While there has been a general call for assistance to drive our common foe from our soil, and an order issued to put in the ranks all quartermaster and commissary clerks, regimental surgeon clerks, &c., is there no law to reach sutlers belonging to the various regiments in the army of Northern Virginia?
These places can and ought to be filled by soldiers who have been discharged from wounds received upon the battle field, or by persons exempted from military service by age, and who perhaps have sons in the field enduring the hardships of a camp life.
Now these places are filled by young men taken out of their regiments, much to the dissatisfaction of the companies from which they are taken.
Satlers could be dispensed with in this brigade freely; but if necessary their places could be supplied with men disabled to do duty.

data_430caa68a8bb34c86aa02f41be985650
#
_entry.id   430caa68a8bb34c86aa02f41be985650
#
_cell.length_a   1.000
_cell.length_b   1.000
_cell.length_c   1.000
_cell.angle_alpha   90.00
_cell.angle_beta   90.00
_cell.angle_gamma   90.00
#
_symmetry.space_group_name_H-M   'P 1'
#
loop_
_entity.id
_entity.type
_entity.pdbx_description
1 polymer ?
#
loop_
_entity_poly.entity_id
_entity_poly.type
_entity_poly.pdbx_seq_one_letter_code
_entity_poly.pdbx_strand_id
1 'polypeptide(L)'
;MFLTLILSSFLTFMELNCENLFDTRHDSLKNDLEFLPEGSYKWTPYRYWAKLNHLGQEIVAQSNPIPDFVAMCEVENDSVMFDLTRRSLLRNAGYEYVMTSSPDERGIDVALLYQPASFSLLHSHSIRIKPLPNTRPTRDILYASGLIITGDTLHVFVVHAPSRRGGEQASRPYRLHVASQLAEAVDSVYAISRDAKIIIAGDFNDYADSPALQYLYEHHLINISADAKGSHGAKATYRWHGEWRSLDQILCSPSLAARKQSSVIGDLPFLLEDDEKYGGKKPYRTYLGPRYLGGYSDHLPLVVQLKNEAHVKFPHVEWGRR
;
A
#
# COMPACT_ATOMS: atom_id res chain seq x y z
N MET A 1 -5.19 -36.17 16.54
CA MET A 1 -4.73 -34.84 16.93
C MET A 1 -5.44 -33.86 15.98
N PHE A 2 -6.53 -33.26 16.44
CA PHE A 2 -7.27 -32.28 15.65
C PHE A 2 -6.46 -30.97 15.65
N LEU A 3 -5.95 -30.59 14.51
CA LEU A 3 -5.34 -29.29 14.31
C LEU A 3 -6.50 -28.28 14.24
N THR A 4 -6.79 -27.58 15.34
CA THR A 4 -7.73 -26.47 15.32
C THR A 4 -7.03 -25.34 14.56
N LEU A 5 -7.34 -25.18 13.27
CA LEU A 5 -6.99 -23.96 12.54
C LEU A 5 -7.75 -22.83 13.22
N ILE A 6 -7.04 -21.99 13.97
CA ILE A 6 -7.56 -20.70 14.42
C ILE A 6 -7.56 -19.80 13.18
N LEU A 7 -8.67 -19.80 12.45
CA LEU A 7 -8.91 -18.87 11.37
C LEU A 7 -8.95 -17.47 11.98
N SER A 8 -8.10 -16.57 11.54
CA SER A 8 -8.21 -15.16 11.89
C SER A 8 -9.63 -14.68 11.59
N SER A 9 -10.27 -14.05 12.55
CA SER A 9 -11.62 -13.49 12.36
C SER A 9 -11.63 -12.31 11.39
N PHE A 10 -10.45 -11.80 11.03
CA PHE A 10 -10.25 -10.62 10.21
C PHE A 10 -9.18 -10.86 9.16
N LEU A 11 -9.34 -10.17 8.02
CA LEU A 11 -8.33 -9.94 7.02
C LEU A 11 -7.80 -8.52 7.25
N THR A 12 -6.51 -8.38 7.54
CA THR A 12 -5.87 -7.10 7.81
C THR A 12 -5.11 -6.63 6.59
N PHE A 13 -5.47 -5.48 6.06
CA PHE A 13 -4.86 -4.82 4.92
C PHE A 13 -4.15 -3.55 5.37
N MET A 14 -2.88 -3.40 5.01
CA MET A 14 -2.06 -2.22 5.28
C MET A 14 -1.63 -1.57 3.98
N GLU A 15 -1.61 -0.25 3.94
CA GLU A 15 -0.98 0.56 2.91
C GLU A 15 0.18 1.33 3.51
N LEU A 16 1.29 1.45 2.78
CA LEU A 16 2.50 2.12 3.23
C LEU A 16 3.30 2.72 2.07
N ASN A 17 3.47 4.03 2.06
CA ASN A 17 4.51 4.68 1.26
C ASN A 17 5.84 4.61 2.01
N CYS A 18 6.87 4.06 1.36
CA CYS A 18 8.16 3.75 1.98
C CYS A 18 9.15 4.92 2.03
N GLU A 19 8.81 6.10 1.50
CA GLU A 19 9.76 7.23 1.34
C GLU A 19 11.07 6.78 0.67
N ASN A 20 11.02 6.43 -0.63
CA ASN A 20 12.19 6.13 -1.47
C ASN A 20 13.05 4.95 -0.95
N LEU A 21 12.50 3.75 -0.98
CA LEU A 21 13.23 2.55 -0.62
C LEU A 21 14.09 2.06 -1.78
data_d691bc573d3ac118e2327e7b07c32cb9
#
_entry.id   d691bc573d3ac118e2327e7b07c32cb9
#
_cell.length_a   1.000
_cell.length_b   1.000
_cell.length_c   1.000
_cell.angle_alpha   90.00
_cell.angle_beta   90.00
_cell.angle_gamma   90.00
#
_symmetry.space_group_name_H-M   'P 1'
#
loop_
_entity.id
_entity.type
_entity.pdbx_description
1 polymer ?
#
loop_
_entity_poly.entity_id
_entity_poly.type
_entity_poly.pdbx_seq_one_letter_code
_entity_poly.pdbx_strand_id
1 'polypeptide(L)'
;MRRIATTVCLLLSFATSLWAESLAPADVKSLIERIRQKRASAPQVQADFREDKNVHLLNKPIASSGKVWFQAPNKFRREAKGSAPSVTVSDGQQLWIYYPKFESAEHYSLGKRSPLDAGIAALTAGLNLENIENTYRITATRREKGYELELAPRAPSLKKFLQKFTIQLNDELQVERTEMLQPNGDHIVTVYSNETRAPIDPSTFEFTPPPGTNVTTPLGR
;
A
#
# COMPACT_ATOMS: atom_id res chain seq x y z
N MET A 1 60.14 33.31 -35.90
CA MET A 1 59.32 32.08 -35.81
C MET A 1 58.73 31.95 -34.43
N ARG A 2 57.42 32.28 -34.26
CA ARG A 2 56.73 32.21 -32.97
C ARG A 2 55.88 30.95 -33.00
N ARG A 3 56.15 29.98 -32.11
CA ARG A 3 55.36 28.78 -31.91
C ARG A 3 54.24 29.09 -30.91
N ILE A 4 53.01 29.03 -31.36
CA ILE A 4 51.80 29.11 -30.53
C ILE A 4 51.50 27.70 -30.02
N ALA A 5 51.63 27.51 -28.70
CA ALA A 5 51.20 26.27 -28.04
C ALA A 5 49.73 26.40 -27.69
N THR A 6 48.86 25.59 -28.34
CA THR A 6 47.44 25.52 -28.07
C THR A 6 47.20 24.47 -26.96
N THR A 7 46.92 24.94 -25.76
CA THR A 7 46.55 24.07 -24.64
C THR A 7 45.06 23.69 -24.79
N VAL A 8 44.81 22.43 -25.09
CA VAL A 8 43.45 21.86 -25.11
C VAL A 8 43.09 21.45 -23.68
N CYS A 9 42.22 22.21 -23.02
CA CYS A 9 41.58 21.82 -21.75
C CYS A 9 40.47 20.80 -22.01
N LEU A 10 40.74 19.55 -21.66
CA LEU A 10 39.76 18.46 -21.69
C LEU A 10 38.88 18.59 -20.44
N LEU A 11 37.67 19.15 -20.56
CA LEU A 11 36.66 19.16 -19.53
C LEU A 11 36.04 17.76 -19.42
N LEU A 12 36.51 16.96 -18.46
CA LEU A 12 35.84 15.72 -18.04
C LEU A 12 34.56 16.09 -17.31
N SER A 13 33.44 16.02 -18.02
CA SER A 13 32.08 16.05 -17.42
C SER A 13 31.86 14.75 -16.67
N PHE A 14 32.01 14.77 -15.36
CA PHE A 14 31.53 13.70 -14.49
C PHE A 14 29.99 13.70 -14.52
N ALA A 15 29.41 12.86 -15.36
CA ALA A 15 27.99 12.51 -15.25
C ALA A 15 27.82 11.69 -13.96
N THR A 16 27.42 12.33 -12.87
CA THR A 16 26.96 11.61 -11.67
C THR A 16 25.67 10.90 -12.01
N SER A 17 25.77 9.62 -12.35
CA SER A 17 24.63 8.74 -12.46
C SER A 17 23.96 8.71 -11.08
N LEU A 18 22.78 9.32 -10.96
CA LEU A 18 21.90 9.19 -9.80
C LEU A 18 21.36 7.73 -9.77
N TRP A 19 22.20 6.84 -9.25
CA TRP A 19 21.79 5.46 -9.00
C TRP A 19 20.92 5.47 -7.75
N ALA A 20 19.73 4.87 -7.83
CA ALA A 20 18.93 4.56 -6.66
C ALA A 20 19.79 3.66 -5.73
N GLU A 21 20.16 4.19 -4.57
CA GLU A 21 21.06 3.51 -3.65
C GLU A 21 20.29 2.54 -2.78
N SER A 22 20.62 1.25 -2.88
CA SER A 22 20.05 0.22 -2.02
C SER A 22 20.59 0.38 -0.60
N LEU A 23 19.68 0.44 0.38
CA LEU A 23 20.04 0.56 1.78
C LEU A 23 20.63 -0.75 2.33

While the poor soldier is prohibited from going to such places as he thinks he could find the articles he absolutely needs, he is compelled to buy from these peats at an exorbitant price, which soon takes his $11 per month.
The sutlers in the different regiments all would rejoice to see once more placed in their companies with a gun and cartridge box, instead of seeing them in old wagons with a few rotten plugs of tobacco and a barrel of cakes, which are not necessary to the subsistence of the soldiers.
44th Georgia, Co C.